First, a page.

ABUJA (Reuters) - The United States has formally agreed to sell 12 Super Tucano A-29 planes and weapons to Nigeria, the West African country’s air force said, confirming the resurrection of a deal frozen by the Obama administration over rights concerns.
Former U.S. President Barack Obama delayed the sale in one of his last decisions in office after the Nigerian Air Force bombed a refugee camp in January.
But his successor Donald Trump decided to press on with the transaction to support Nigeria’s efforts to fight Boko Haram militants and to boost U.S. defence jobs, sources told Reuters in April.
The U.S. ambassador to Nigeria presented letters of offer and acceptance to Nigeria’s air force earlier on Wednesday, the air force said in a statement.
It said the U.S. State Department had approved the sale and final agreements would be signed and necessary payments made before Feb. 20.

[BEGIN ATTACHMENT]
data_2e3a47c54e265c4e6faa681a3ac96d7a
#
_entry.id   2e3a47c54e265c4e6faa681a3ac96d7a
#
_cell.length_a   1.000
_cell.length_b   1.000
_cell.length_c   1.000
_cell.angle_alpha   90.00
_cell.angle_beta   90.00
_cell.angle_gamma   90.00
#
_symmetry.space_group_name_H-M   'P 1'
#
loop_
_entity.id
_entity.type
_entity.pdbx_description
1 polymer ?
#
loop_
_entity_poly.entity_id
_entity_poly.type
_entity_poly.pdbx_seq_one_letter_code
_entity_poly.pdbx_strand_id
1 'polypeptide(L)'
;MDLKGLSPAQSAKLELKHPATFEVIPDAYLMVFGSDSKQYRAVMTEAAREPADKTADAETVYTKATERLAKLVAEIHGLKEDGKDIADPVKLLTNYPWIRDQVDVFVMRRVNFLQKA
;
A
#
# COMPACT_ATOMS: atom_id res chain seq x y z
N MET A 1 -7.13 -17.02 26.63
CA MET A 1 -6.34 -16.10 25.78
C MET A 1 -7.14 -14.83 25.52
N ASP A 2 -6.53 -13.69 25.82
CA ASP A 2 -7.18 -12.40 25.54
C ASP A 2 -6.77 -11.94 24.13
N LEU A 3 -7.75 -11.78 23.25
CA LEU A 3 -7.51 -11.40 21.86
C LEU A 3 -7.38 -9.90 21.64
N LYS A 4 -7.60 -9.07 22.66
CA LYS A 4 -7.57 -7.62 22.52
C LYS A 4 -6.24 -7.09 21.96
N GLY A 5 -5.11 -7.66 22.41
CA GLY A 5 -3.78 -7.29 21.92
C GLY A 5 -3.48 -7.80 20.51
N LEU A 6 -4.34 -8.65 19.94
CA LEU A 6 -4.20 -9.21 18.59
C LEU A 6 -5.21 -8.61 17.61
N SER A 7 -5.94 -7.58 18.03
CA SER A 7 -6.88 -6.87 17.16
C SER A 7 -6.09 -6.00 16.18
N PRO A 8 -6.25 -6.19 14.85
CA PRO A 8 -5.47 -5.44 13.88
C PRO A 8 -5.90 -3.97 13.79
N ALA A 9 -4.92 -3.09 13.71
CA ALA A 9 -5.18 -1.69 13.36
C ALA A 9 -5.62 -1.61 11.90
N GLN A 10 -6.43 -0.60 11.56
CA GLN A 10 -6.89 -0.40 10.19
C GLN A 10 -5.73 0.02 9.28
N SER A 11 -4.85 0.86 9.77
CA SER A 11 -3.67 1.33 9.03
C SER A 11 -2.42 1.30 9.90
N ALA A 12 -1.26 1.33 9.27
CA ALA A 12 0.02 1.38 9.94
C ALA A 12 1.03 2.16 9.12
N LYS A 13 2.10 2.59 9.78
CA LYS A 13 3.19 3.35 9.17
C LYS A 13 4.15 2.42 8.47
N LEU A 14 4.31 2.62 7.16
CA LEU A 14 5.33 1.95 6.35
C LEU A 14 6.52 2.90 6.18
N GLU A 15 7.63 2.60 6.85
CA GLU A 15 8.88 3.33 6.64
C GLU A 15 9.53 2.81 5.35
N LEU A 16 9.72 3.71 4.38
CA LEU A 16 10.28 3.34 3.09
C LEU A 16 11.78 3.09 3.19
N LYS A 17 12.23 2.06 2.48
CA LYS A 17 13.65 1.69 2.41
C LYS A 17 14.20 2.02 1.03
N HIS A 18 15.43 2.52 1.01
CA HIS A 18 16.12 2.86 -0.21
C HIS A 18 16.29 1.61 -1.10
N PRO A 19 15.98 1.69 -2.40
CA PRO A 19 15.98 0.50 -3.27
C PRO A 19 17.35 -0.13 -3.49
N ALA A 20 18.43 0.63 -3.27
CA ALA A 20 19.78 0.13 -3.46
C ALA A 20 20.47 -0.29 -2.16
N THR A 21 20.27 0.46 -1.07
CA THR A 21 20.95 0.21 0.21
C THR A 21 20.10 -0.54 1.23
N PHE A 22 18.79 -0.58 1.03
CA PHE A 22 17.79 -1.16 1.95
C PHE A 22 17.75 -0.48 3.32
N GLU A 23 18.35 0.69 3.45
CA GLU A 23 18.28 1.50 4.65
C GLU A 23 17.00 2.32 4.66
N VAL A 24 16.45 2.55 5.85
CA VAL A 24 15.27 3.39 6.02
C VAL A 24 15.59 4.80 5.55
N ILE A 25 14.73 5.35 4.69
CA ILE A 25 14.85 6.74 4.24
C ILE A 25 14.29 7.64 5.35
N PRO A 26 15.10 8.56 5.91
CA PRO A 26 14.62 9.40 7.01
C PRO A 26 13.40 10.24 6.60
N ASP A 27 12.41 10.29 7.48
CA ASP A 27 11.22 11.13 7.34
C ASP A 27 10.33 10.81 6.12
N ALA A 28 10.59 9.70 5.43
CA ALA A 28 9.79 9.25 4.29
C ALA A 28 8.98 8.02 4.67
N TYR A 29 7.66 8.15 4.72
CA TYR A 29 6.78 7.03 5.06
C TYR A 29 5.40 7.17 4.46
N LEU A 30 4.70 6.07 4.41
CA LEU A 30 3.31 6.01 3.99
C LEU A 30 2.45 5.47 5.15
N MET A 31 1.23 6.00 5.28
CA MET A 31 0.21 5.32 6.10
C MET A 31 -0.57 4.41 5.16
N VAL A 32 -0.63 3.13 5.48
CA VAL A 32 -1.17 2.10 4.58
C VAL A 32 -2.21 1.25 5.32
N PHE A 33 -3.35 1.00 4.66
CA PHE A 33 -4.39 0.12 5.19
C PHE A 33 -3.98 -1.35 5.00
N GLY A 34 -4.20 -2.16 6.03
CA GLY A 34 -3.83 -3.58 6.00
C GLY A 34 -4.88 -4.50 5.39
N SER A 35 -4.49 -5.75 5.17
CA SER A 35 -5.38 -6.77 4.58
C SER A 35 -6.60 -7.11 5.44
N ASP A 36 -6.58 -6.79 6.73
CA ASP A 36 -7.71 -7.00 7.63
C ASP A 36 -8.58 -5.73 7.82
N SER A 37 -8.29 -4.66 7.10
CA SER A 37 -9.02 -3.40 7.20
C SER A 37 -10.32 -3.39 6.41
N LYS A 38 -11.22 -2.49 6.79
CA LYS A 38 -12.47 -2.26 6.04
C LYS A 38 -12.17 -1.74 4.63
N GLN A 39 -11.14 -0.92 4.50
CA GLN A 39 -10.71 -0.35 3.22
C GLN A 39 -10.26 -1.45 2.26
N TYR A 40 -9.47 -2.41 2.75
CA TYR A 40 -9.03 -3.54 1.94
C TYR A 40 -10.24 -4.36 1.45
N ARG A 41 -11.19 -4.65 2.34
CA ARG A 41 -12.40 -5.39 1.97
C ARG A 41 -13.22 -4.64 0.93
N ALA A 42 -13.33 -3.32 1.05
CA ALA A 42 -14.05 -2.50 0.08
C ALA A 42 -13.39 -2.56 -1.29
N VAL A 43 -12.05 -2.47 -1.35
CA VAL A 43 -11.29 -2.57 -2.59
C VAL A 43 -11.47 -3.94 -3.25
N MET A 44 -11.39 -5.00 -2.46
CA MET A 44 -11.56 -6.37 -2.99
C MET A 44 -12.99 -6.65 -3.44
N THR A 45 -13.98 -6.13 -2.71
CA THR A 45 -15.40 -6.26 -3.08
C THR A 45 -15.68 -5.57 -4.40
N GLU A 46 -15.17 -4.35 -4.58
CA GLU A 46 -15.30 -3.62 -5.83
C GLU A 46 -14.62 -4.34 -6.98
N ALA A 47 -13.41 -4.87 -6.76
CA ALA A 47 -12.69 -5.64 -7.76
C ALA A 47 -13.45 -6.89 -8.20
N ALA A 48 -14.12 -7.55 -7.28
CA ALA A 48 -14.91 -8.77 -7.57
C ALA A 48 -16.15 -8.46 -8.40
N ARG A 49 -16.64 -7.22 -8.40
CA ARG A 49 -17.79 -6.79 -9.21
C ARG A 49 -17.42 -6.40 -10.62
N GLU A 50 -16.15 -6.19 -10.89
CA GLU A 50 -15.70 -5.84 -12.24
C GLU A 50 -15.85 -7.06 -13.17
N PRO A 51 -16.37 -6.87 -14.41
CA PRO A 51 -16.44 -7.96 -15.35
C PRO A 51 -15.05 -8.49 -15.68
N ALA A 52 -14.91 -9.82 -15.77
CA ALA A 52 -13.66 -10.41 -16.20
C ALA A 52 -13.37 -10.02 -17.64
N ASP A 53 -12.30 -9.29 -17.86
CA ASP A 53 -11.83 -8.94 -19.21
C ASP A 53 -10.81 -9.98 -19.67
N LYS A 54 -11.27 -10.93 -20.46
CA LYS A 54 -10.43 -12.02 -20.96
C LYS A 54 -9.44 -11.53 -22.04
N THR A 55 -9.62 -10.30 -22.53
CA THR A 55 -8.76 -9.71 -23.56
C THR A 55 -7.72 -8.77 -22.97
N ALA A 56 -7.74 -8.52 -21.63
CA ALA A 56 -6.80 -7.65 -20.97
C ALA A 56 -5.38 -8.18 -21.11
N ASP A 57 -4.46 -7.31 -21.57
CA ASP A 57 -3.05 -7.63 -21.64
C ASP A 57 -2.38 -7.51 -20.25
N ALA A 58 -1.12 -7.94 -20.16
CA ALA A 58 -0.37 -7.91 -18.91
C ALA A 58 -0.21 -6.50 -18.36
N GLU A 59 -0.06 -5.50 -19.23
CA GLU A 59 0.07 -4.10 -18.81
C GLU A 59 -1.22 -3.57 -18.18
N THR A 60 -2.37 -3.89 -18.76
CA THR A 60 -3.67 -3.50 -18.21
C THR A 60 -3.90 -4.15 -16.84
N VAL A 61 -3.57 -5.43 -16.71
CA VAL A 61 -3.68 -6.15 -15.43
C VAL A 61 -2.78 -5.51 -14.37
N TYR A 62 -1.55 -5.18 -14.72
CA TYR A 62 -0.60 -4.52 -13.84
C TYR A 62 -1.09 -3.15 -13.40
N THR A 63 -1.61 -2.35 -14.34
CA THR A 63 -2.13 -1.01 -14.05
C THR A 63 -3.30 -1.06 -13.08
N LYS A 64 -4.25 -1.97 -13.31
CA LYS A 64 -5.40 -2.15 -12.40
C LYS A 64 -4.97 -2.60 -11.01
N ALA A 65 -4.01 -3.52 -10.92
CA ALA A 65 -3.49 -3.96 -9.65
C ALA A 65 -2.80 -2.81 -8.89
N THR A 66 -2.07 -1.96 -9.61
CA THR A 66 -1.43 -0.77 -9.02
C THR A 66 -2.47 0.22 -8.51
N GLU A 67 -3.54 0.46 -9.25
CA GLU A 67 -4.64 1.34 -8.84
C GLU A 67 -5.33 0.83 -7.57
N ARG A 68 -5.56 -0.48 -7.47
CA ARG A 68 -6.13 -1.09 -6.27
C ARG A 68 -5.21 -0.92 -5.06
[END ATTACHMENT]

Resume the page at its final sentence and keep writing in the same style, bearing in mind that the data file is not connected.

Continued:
There was no immediate statement from the U.S. embassy or from authorities in Washington.
U.S. government and Nigerian Air Force officials would meet in early January to discuss the early delivery of the aircraft once payment had been made, the Nigerian air force said.
The sale of the 12 aircraft, with weapons and services, is worth $593 million, and includes thousands of bombs and rockets.
The propeller-driven plane with reconnaissance, surveillance and attack capabilities, is made by Brazil’s Embraer (EMBR3.SA). A second production line is in Florida, in a partnership between Embraer and privately held Sierra Nevada Corp of Sparks, Nevada.
The Super Tucano costs more than $10 million each and the price can go much higher depending on the configuration. It is powered by a Pratt & Whitney (UTX.N) Canada PT 6 engine.
Reporting by Paul Carsten; Editing by Alison Williams and Andrew Heavens